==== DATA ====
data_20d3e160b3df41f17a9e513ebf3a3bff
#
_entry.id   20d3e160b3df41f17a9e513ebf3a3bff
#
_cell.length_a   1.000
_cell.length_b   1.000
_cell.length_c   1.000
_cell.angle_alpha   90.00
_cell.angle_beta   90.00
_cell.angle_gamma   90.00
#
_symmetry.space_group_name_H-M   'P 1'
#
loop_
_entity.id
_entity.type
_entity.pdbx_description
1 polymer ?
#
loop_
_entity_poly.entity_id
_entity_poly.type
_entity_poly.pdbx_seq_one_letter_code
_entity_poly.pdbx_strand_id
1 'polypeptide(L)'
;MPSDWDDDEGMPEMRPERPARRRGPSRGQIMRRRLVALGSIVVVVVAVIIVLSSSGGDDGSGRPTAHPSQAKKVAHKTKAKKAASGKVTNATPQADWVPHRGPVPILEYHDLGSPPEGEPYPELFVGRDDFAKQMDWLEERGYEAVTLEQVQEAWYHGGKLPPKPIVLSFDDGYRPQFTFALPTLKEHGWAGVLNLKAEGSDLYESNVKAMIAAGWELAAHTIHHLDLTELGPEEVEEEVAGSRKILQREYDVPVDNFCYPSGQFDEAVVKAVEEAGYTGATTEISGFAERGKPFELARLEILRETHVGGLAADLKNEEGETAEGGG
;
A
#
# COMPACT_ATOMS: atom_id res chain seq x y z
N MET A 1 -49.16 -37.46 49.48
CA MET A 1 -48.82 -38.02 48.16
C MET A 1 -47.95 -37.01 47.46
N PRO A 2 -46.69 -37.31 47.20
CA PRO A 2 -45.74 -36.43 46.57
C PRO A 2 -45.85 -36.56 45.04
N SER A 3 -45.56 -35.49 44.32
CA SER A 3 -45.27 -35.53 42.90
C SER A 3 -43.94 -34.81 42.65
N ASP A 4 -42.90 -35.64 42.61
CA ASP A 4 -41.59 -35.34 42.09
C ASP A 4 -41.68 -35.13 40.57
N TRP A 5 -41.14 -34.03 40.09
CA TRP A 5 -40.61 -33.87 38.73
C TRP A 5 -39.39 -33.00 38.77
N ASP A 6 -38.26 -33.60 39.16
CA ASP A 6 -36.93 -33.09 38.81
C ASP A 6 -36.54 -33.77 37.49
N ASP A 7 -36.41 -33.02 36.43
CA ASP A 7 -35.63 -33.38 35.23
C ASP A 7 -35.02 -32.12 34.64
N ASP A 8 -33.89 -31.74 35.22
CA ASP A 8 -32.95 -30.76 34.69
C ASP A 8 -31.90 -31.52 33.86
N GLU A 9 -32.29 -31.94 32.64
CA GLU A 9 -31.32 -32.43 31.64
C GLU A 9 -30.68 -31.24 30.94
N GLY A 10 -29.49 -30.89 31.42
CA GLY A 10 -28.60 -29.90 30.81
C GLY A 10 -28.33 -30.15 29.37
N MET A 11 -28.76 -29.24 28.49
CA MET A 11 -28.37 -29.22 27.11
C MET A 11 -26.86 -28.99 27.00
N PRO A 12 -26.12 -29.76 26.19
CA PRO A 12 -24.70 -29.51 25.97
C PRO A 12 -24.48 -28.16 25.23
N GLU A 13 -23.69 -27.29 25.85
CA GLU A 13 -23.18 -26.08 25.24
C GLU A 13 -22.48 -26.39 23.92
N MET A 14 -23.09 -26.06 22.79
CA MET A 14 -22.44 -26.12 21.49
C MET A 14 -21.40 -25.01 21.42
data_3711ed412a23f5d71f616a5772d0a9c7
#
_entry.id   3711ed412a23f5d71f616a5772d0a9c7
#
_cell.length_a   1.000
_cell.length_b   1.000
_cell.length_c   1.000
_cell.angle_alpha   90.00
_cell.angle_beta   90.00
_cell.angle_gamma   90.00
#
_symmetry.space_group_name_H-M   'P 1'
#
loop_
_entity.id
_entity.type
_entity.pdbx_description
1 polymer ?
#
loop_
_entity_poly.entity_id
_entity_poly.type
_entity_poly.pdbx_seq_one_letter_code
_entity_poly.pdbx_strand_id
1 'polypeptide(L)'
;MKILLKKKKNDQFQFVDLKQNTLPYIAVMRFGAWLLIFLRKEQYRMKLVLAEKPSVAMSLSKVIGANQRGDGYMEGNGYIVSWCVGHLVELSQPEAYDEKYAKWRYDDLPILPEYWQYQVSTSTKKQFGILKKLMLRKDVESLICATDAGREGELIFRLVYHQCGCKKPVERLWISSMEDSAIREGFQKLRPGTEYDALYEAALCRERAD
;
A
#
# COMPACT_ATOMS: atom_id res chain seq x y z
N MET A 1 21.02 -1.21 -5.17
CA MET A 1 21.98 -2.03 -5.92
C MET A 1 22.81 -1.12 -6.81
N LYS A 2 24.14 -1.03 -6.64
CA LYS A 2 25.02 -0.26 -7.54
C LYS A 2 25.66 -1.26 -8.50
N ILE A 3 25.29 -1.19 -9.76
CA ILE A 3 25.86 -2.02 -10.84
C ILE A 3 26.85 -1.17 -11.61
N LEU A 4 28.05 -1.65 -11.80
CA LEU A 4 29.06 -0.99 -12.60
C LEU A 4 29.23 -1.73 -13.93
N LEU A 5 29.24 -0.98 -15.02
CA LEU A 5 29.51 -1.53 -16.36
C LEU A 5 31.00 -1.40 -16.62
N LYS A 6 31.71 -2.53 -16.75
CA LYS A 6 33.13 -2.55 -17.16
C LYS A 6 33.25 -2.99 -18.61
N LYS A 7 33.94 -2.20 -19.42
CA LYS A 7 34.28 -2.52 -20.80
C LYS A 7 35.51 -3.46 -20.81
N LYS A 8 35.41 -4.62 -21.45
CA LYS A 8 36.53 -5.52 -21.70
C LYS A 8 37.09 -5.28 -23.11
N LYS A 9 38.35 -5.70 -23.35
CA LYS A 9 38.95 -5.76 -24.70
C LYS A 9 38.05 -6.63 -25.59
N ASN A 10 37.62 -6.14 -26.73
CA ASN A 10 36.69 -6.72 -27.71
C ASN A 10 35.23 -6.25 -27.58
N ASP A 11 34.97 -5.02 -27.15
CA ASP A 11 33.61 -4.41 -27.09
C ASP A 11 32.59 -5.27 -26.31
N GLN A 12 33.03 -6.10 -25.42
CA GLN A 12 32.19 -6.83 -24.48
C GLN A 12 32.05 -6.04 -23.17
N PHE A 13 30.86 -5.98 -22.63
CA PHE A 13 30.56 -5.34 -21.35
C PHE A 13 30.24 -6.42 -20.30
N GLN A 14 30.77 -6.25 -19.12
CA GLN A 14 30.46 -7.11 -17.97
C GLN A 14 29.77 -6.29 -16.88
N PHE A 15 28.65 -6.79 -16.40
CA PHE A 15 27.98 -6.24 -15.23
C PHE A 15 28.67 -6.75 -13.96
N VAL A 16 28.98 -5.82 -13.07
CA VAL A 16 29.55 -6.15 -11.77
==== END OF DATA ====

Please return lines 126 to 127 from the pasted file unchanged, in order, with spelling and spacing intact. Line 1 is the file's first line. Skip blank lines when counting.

C LYS A 8 37.09 -5.28 -23.11
N LYS A 9 38.35 -5.70 -23.35